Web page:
· interest is neither accrued nor paid;
· depositors are permitted to make an unlimited number of transfers and withdrawals; and
· the bank does not reserve the right to require advance notice of an intended withdrawal.
A noninterest-bearing transaction account also includes all deposits placed in an Interest on Lawyers Trust Account (IOLTA) or its equivalent.
Note: Money Market Deposit Accounts (MMDAs) and Negotiable Order of Withdrawal (NOW) accounts are not eligible for this temporary unlimited insurance coverage, regardless of the interest rate, even if no interest is paid.
For more information see FDIC Frequently Asked Questions on the Dodd-Frank Act at www.fdic.gov/deposit/deposits.
Simultaneously, Bitcoin is “threatening major profit centers for both the banks and payment operators like Visa and MasterCard.” CNN does not just imply criminals and rogue nation-states will use the Bitcoin network to launder money, but that that is essentially Bitcoins’ only purpose. The press outlet admits that “passing money and making transactions outside of normal pay channels has serious repercussions for the financial industry.”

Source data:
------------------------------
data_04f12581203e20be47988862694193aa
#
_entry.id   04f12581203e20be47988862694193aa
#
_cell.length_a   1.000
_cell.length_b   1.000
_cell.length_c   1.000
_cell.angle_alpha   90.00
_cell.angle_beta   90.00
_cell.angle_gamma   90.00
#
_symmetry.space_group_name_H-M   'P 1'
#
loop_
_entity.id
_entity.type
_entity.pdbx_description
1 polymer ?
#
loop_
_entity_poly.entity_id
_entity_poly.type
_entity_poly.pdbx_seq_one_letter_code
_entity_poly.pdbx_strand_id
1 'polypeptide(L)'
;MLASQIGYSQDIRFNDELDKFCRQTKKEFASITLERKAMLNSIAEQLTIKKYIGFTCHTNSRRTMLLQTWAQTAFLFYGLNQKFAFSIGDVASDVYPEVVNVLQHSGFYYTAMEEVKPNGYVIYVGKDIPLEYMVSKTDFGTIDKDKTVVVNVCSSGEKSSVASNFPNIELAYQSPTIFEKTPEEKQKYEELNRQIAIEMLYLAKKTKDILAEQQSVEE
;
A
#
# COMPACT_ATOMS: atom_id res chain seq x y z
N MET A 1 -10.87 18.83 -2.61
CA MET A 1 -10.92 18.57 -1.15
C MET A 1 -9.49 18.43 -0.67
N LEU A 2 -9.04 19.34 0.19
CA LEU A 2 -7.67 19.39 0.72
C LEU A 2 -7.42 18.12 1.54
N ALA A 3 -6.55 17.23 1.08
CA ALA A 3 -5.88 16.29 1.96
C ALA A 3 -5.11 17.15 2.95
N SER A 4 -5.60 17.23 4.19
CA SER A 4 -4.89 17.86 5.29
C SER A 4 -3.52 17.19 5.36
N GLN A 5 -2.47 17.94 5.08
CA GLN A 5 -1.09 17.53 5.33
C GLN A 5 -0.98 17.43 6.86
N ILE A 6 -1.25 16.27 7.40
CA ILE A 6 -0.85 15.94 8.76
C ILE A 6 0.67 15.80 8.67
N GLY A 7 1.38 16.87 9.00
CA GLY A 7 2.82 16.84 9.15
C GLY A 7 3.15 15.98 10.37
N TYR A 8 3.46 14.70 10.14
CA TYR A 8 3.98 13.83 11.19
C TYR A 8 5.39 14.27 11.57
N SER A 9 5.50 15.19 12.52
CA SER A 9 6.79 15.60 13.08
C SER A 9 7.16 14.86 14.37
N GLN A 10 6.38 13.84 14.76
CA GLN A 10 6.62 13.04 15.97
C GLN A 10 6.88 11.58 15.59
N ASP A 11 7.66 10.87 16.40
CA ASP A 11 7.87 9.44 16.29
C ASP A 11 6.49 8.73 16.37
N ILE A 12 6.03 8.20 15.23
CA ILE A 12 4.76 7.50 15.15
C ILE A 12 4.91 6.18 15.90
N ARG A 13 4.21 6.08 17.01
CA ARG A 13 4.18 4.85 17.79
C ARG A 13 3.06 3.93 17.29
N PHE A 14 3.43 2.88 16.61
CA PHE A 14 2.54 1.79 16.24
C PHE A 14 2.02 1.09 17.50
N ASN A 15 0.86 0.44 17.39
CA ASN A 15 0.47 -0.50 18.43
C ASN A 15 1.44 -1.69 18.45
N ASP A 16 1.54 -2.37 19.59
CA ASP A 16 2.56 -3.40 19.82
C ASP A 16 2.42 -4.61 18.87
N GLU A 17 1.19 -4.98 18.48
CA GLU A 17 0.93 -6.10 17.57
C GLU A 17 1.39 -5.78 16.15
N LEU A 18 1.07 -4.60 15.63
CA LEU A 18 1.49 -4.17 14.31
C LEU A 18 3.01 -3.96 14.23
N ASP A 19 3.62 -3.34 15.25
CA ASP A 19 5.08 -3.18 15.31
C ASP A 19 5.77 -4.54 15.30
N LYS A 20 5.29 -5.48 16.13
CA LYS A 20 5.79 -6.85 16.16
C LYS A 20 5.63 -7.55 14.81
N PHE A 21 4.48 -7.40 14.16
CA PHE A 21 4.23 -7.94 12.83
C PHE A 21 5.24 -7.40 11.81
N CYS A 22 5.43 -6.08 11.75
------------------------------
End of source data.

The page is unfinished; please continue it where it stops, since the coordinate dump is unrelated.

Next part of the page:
CNN understands the advantages – at least vaguely – of Bitcoin, such as that the network is free and can be used by anyone to send/receive payment 24/7, but hopes the average ignorant and easily led viewer will fail to see the usefulness in Bitcoin so as to keep them within the dominant financial system paradigm. As the press outlet writes:
But just because the Bitcoin network is free to use doesn’t mean it’s the best way to move wealth. Indeed, it is by far the riskiest way to send money as it is only as good as its medium of exchange — Bitcoins. Unlike currency backed by the full faith and credit of sovereign nations, Bitcoins are backed up by, well, nothing, leaving it open to wild swings on the international currency market. Since Bitcoins are still a virtual currency, buyers and sellers take on massive exchange rate risk moving money to and from their Bitcoin accounts. In the two years it’s been around, the Bitcoin has been valued as high as $30 to as low as $2. A wild swing occurred last summer when security concerns cause people to dump their Bitcoin en masse. Casual observers wrote off Bitcoin and moved on, but it has slowly and steadily regained its value, last trading at around $14 per Bitcoin.